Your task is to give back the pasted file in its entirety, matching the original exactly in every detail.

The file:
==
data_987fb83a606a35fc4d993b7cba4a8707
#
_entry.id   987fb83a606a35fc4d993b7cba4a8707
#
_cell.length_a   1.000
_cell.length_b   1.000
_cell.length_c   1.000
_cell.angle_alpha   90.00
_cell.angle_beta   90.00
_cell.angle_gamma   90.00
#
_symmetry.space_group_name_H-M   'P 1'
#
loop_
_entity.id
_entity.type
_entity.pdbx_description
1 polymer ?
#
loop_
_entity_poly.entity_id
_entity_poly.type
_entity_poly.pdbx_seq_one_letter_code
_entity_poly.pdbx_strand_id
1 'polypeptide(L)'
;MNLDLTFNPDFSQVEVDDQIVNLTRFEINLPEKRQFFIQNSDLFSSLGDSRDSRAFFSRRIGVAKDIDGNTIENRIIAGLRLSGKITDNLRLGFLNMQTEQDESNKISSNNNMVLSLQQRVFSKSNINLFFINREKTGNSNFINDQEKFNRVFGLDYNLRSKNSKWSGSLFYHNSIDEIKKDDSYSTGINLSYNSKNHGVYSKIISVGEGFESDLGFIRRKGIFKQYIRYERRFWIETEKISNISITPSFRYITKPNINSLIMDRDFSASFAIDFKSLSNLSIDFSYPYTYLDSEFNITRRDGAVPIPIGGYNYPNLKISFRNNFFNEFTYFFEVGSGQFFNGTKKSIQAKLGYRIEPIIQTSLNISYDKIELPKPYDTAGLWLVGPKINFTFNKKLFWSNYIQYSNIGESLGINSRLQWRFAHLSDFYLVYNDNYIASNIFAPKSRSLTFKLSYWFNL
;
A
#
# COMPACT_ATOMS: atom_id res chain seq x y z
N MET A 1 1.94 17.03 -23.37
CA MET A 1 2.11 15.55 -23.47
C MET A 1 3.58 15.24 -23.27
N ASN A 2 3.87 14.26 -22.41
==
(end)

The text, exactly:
data_987fb83a606a35fc4d993b7cba4a8707
#
_entry.id   987fb83a606a35fc4d993b7cba4a8707
#
_cell.length_a   1.000
_cell.length_b   1.000
_cell.length_c   1.000
_cell.angle_alpha   90.00
_cell.angle_beta   90.00
_cell.angle_gamma   90.00
#
_symmetry.space_group_name_H-M   'P 1'
#
loop_
_entity.id
_entity.type
_entity.pdbx_description
1 polymer ?
#
loop_
_entity_poly.entity_id
_entity_poly.type
_entity_poly.pdbx_seq_one_letter_code
_entity_poly.pdbx_strand_id
1 'polypeptide(L)'
;MNLDLTFNPDFSQVEVDDQIVNLTRFEINLPEKRQFFIQNSDLFSSLGDSRDSRAFFSRRIGVAKDIDGNTIENRIIAGLRLSGKITDNLRLGFLNMQTEQDESNKISSNNNMVLSLQQRVFSKSNINLFFINREKTGNSNFINDQEKFNRVFGLDYNLRSKNSKWSGSLFYHNSIDEIKKDDSYSTGINLSYNSKNHGVYSKIISVGEGFESDLGFIRRKGIFKQYIRYERRFWIETEKISNISITPSFRYITKPNINSLIMDRDFSASFAIDFKSLSNLSIDFSYPYTYLDSEFNITRRDGAVPIPIGGYNYPNLKISFRNNFFNEFTYFFEVGSGQFFNGTKKSIQAKLGYRIEPIIQTSLNISYDKIELPKPYDTAGLWLVGPKINFTFNKKLFWSNYIQYSNIGESLGINSRLQWRFAHLSDFYLVYNDNYIASNIFAPKSRSLTFKLSYWFNL
;
A
#
# COMPACT_ATOMS: atom_id res chain seq x y z
N MET A 1 1.94 17.03 -23.37
CA MET A 1 2.11 15.55 -23.47
C MET A 1 3.58 15.24 -23.27
N ASN A 2 3.87 14.26 -22.41